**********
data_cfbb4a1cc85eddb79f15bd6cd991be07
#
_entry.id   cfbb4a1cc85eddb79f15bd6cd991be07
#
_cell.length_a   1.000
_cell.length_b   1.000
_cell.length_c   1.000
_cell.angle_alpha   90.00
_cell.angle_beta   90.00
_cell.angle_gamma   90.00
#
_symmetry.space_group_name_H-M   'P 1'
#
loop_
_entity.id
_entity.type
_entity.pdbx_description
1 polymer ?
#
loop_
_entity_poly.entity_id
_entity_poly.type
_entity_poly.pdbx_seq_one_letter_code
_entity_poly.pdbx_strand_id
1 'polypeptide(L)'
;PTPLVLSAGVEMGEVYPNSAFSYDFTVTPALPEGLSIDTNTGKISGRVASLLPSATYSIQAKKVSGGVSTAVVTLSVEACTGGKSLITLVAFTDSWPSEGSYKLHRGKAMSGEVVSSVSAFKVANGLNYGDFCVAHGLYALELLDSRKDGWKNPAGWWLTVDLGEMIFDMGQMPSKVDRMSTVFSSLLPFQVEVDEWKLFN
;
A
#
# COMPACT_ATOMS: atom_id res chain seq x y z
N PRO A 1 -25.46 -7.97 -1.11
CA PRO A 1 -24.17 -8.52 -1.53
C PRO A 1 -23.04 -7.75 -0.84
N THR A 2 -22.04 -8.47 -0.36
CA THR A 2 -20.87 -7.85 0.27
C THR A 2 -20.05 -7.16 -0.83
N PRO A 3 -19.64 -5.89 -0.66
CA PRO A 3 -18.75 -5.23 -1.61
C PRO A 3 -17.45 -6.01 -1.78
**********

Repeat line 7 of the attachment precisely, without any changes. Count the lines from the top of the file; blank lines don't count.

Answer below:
_cell.length_c   1.000